There are many possible hazards within industrial work environments; however, an arc flash is potentially one of the most deadly and debilitating dangers. An arc flash can be described as an arc-shaped electrical current that leaves its intended path and travels through the air to the ground or another conductor point. The heat and light given off by an arc flash are capable of causing extensive damage and/or harm to anything or anyone in the vicinity. In order to help provide protection against the possibility of an arc flash, the National Fire Protection Agency or NFPA created protection boundaries to help ensure the safety of employees working around equipment capable of producing an arc flash.
NFPA Arc Flash Boundaries
There are three different boundaries identified by the NFPA. The boundaries are labeled as limited, restricted, and prohibited. In order to visualize the boundary set-up, imagine the boundaries as a circular target shape with the energized equipment in the center and three rings moving outwards from the center.
- Prohibited: This is the ring closest to the center or energized equipment. Only qualified employees who have been properly trained and who are wearing appropriate personal protection equipment (PPE) are allowed to cross into the prohibited area. Trained employees must utilize high levels of PPE when working within the prohibited area, as working in this boundary carries the same dangerous repercussions of actually touching the electrically charged parts.
- Restricted: This is the second closest ring to the energized equipment. Just has the prohibited area, the restricted area also only warrants employees who have been properly trained to enter the restricted zone. Any employee who enters this area must also utilize the assistance of PPE for bodily protection but must also use shock protection equipment and techniques to limit the risk of harm.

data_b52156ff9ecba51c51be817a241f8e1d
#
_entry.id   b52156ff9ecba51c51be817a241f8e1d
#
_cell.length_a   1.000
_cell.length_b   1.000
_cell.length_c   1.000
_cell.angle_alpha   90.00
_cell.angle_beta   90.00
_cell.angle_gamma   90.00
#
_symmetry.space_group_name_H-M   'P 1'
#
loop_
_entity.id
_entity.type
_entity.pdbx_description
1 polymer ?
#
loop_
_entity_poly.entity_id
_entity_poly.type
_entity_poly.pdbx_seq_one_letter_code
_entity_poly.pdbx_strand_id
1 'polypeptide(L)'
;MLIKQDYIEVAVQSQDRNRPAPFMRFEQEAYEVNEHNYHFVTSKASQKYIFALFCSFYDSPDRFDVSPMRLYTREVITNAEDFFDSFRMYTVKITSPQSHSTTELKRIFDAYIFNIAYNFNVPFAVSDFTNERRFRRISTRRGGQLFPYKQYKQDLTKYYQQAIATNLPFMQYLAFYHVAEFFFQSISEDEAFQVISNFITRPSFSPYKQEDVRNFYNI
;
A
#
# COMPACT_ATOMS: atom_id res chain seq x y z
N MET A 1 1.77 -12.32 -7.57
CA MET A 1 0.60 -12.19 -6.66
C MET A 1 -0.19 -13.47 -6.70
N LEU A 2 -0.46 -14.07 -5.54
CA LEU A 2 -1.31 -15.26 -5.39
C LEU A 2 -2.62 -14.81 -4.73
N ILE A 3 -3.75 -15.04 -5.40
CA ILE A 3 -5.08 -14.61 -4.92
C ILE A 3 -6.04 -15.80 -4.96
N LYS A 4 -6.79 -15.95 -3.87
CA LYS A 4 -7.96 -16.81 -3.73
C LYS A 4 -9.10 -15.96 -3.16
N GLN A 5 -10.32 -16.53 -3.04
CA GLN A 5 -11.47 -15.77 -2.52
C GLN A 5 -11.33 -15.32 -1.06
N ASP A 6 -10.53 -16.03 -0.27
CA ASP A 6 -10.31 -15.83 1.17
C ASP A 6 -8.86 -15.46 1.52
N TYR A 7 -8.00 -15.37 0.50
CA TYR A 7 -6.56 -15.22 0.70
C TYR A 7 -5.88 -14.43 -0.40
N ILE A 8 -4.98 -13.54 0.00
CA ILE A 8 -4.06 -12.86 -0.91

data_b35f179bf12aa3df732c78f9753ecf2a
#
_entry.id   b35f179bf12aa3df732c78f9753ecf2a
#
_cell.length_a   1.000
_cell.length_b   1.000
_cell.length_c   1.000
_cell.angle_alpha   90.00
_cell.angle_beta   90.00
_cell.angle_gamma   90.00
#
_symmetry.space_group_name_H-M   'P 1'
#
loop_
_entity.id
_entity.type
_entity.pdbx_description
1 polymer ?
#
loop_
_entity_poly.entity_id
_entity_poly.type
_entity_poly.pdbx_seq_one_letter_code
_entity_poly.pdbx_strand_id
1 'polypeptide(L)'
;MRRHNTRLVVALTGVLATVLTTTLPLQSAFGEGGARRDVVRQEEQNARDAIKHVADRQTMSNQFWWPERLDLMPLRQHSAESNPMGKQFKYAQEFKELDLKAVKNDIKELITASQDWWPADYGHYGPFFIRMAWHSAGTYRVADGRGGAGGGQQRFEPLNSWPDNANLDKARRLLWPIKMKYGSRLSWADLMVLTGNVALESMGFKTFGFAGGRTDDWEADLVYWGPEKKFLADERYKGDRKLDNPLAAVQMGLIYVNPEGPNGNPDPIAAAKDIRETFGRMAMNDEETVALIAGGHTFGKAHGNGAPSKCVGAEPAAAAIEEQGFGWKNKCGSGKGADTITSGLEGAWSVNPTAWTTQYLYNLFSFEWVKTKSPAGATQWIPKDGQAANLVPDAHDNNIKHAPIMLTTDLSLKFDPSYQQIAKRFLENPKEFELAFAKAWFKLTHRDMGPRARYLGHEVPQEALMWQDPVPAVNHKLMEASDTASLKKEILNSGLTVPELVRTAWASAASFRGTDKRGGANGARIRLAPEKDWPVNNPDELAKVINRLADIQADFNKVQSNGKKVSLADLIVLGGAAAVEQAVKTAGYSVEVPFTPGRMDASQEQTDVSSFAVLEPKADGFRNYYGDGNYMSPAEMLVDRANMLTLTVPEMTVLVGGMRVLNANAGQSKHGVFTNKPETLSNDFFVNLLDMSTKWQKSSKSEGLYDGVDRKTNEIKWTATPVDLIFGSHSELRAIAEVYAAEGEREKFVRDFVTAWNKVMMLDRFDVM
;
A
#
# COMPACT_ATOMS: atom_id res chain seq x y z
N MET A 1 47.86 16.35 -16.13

- Limited: This area is the third ring from the center and is generally safer than both the prohibited and restricted areas. However, even though this area is safer, it is never okay to neglect safety practices. Only qualified employees are able to utilize this space as well, however, in some situations an unqualified employee may enter this space if escorted by a qualified person.
The min. approach distances calculator for energized equipment makes it easy.
Even though NFPA’s boundary system works well to provide protection, there are also some added practices and tactics that can help further improve the safety and well-being of employees. Some helpful practices are as follows:
- Barricades – Barricades serve as both a visual and physical reminder about the dangerousness of a specific area so there is not any confusion related to the potential hazard.
- Ground Fault Circuit Interrupters (GFCI) – This type of protection disconnects the live circuit when it detects an imbalance.
- Training – Provide adequate safety training to all employees so there isn’t any confusion regarding the boundaries related to arc flash protection, and so employees are aware of how dangerous an arc flash can be.
The possibility of injury from an arc flash is traumatic and often times fatal when certain safety precautions are not taken. The heat from an arc flash can reach 35,000 degrees Fahrenheit which is nearly four times hotter than the sun’s surface. The incorporation of arc flash boundaries is crucial when energized electrical equipment is utilized. In order to make your industrial facility safer for all employees, make sure you have created appropriate arc flash boundaries as needed.
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